|Paper||Provo Sunday Herald|
|Rights||No Copyright - United States (NoC-US)|
|Publisher||Digitized by J. Willard Marriott Library, University of Utah|
|Paper||Provo Sunday Herald|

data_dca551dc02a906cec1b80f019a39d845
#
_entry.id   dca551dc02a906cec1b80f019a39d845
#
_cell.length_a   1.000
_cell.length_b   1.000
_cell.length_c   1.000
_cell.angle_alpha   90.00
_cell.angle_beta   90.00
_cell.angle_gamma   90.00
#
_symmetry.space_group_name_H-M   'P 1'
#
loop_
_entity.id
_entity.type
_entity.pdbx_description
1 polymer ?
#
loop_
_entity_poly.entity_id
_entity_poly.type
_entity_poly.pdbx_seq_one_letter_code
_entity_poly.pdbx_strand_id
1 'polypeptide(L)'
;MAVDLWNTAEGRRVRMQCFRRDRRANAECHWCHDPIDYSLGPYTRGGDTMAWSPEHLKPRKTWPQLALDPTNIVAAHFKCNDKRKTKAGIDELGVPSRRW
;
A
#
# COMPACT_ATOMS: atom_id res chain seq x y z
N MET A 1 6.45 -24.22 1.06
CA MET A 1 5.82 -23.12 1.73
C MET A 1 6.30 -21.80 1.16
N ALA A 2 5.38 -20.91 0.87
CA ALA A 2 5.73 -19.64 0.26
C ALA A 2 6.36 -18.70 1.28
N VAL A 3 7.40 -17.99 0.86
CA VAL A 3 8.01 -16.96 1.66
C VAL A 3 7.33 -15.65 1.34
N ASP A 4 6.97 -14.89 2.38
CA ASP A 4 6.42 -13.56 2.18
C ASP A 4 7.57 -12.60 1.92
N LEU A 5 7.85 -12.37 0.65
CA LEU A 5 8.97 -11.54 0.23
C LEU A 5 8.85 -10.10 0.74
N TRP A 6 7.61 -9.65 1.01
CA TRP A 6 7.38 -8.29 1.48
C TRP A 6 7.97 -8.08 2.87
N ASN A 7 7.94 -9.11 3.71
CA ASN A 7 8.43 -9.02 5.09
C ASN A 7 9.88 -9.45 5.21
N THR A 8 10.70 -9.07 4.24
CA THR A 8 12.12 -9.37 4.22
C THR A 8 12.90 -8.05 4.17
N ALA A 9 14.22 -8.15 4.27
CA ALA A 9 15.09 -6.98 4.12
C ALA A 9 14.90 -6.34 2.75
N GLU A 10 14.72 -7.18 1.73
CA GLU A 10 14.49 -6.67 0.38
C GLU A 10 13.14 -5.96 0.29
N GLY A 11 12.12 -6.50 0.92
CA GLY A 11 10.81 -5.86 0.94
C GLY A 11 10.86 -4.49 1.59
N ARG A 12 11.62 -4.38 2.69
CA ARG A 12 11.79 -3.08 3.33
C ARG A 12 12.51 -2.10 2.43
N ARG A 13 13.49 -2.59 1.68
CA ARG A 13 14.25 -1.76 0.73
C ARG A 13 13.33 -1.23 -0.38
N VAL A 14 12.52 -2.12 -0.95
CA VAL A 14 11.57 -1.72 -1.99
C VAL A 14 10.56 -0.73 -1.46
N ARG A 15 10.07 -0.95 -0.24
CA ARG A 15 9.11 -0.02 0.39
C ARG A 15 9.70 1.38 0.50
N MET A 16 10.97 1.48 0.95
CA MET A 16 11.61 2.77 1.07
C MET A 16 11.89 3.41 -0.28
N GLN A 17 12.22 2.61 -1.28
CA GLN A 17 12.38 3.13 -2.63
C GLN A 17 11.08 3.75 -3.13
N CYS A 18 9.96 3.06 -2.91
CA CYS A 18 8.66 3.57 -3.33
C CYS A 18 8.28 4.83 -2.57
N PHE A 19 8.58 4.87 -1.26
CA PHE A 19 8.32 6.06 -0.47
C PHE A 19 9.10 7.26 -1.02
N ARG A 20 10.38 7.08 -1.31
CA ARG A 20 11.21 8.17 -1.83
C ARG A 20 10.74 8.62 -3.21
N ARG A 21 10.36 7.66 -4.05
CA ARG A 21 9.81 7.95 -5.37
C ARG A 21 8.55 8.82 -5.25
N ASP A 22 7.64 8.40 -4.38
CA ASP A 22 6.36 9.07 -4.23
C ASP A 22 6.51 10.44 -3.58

in J H "f M WHM - - fnir M ' A " , Wi . f j rI f if N ill I . T I inn n fiV7 UbH .ja.x u nil DRUGS PRESCRIPTION 9. DRUGS HAVE HELPED REDUCE HAVE MOST COMMODITIES the years 3. 1939. "" " ' ' i' '" s one-tent- 3. PRESCRIPTION COSTS ARE LOW. DRUG PRICES TEND TO DECLINE RE-AR- a new product becomes widely used and as the costs of developing it are met, prices begin to decline; This trend is also ob'and served jnj other. Industries, but; nowhere is it better illustrated than in drugs. dose of penicillin costing $10 in 1943 could be bought For example, iin 1946; for less than 50c; by 1956, the price was under 5c. In, one period the cost of cortisone dropped from $200 per gram ' "T 1 to $2 per gram. J A recent government sTuayi. covering me cost ot s a rugs over o years showed that 15 of, them dropped an average of 27 in price, 12 showed no change, and only 10 increased, averaging but 11.5. The overall 'perfarrnafjce of the drug?? 'A price decline of about g - Such odds would discourage the. most avid gambler, yet are faced in ar , the pharmaceutical laboratories every day. In 1958, drug companies tested well! over 100.000 substances, but found only about 40 of thera- peutic Worth. Odds for jLst one company that year were about 2,865 to 1. And the situation isn't changing muchw During 1959, another 100,000-plsubstances twere thoroughly tested, but lss than 20 were marketed. U 7. 5. DRUGS H AVE REDUCED 13. 200 MILLION DOLLARS WERE SPENT BY AMERICAN DRUG COMPANIES ON RESEARCH LAST YEAR. YOUR TIME IN HOSPITALS. . Since 1946, the average length of hospital stay has declined from 9.1 That was 7 times the am ount spent in 1940. By 1965, the figure jnay reach 350,000. to less ban 7.8. 6. DRUGS ARE PRICELESS. 14. PRESCRIPTIONS BOUGHT TO- HELP FINANCE TOMORROWS" IMPROVED DRUGS. One way to determine the real value of a thing is to see what life would be like without it: The point jean be illustrated with a hypothetical .pneumonia patient. Suppose he decides to do without modern drugs, relying only or the medical care available in 1930.' Hrs chances of survival if his is an! average case, he will lose six weeks fall, about wages and he will get 1'ttle more than his doctor's genuine sympathy as; they approach the5 crisis, almost poweres. tbgether. There are no drugs "' ' - f THE LAST yr'--- " ? PHARMACEUTICAL PROMOTION HELPS IMPROVE YOUR HEALTH. : The best drug In the world li useless If nobody knows about it; Pharma- ceutical advertising helps keep doctors , and pharmacists on the economical If most does and cost it discovered. fast at a drugs, yet Is be it can known health made numto available to large a team, drug bers Qf patients. And, in any, business, large volume means lower unit cost. If drug promotion were tto stop tomorrow, 5 of the cost of retail prescriptions would be eliminated. But the resulting loss of communications would seriously handicap doctors, and, clue to reduced volume the unit cost of drugs would soon rise enough to more than eliminate the 5 up-to-da- V . v . COM- - . one single effective new drug te in the last 40 years. - RATES FOR MAJOR DISEASES, ARE PLUMMETING. 17. DEATH- ,)....-.!,. I - .; ( . . Pneumonia and influenza deaths are down 70 since 1937. Down 83 since 1944 for gastric diseases; 90 fori.scarlet fever; 93 for whooping cough; 96 for diphtheria. The list is very long. L.. r In just . one recehtyear, the 1 i . U.S. Treasury collected one billion idol la rs taxes from people who would have been dead, had the. l?3dath rate continued. Because theses people lead active, useful lives, they idded 6 billion'" dollars to the nationarecpnomy 'In -- ' j ' ; :' 20. STEROIDS AN& OID HAVE EXPECTANCY CORTICOSTERIMPROVED THE LIFE i . of man arthritis patients, while making It possible for them tb lead near normal, productive and enjoyable lives. recovery; of tuberculosis victims has increased. owing21 . - - TO IMPROVED DRUGS. f Death rdtes have fallen 80 since 1944, and the cost of recovery has dVopped. The City of New York saved 20 million dollars In one year alone through use of new drugs to Jieaf TB patients more quickly. The saving In new hospital construction that would have been necessary harl the 1944 V death rate continued it incalculable. , . - : , i' .. 22. TkANQUILIZlERS ARE REDUCING MENTAL HOSPITAL POPULATIONS, returnifig large numbers of people to health, for thefirir time In history. Value to the patient, and to the taxpayers who support mental hospitals, ' Is . r, inestimable. ' :. . 23. COMPETITION IN THE PHARMACEUTICAL IN DUSTRY IS EXTREMELY INTENSE. j j.' . ": . !,."the. field. Even among the largest, :. - There are over .1,300 companies In not one accounts for as much "as 10 of the total market. In other industries; where there Is. the. "big three" or the "big four1 one or two companies often dominate the market. The realizariothat oqe effectiye new drug can upset the ehtirf rank of order of cornpanies stimulates them all to flndi new, better medicinals. 24. QUALITY CONTROL IS OF UT MOST CONCERN TO ESTABLISHED PHARMACEUTICAL HOUSES, r Many spend 15 of their production jsffort In this area, to ehsurthat their products are as pure potent, and unif6rm as possible. It Is very difficult for even pharmacists, not to mention patients; to determine the quality of modern drugs without the benefit of special equipment. Pharmaceutical ' .'It is a vital one, and they companies realize thatresponsibility :fs theirsr ' x ' fulfill It accordingly, j a time when the world looked . n COME to Germany for most of the Jmnrin!as new drugs American co hnvp Hominated the field srne the middle 1940s. BerWeen 1939 and 1 959, we developed 35 major new drugs,-a- s against 14 from Germany, 7 from Switzerland, and 5 from France. Russia, with its completely-controlle- d bharmaceuticdl industrv; has not Droduced There was '4 - '.- s 16. MOST NEW DRUGS FROM AMERICAN DRUG PANIES. i saving.- 20 YEARS. Modern drugs have provided much of the reason for this increase. Part of the cos! of your prescript on, of course, reflects the cost of nb matter where you live. How jmuch is availability getting It to you 'worth? Ask a diabetic how Important his daily supply ;of msulip is. He pays Jess for Jt than for 1 0 cigarettes. But ask him how much it's worth. .. i AMERICAN LIFE EXPECT- ANCY HAS JUMPED 10 YEARS LY, ANYWHERE. 8, ANCY HAS HAD A GREAT IMPACT ONT E NATIONAL. ECONOMY TO' SAY NOTHING OF THE PRICELESS V ALUE OF LIFE ITSELF. T - I 15. 7. DRUGS ARE AVAILABLE QUICK- - ' "3hE On the other hand, had he chosen to take advantage of modern drugs, he would be far more likely to be cured, possibly without the necessity of jiospital care, and in half the time! There are scores of other! similar examples of the value erf modern chemotherapy. if-- ' The money you spehl for drugs. 20 years ago helped pay for research that mode antibiotics, steroids, and hundreds of other drugs possible. It was orje of the most rewarding investnients you could have, made. The same is and the rewards will be even greater. j . 'A - i '''-" im-'mediat- elj' f. 19! OUR INCREASING LIFE EXPECT E 12. ODDS AGAIN T APPLIED AT LEAST SEARCH IN DRUGS 2,000 TO 1. - As intf-oducifj- f This kind of research, concerned with finding answers to basic questions not specif i caily related to particula r problems, is aimed at increasing the fund of general knoWSedg e It mcH lead the way to miraculous cures for diseases now incurable Because i is fundamental, this kind of research is very ex pensive, and rewards are infrequent. Abou't 2p to 25 of all drug research is in this area. The average prescription in the United States in 1959 cost $3.25. (The average prescription tn the State of Utah in 1959 was $3.11). if i 6. PHARMACEUTICAL COMPANIES ARE DOING 10 OF ALL THE BASIC RESEARCH BEIN 5 DONE BY1 ALL PRIVATE INDUSTRIES IN AMERICA. arevnarw f The cost of. drugs has resisted inflation so well h of one per cent more of their- disposable' income spending only on drugs than they did in If 39i This despitebe fact that practically all the high potency drugs came into existence after 1939, Only .19.9 cents pf Vour medical care dollar goes for drugs. This Js less than in 1930. that-familie- , Surgery was usually indicated and the total cost, of the! disease- - often topped $1,000. Death was hot Uncommon. Toddy, the chances of recover nave increased, 7 The disease is now curable without surgery, using about $15 worth of antibiotics. Mastoiditis hasjJbecome so rare, medical schools have! difficulty finding cases for teaching purposes. . 11 . I .; .L 4, American pharmaceu teal companies retain more scientists per 1000 employees hq'n any other industry n the country 3 times as many as the electrical, clhemical or ol industries. ) A.- 1 954-8- i THREATS 15 YEARS AGO. 10. RESEARCH HOLDS THE KEY TO TOMORROWS HEALTH. SPEND (ABOUT . THE 2: SAME PROPORTION OF INCOME ON DRUdS TOE)AY AS THEY FAMILIES - 80. ur 71. While American vages rocketed up 70 between 1948 and 1958, and wholesale drug prices rose but buildings costs jumped IN 1 one-to-to- 64, 57. In 930, death rat s for babiejs under one year have fallen For children 5 to 14 tne year group, deaths are down 1930-3one in every As as down death are rates years old, recently 157 mothers died in chi Idb irth. That figure Was slashed to one in 2,222 for Since fD)i 18. MASTOIDITIS ANDOTHER EAR INFECTIONS WERE MAJOR HEALTH CHILD MORTALITY. HELD THE LINE FAR BETTER THAN . vi , 1.V ; iji: ! j'-'-- i 25. PHARMACEUTICAL COMPANIES MAKE NO HIGHER PROFITS THAN ANY OTHER " . ' ':. j : v ' HIGH-RISKCOMPANI- '. They average about 12 ' . ES. - ' ',''' profit, about the same as oiL chemical and building material companies. These profits are used to pay for research. "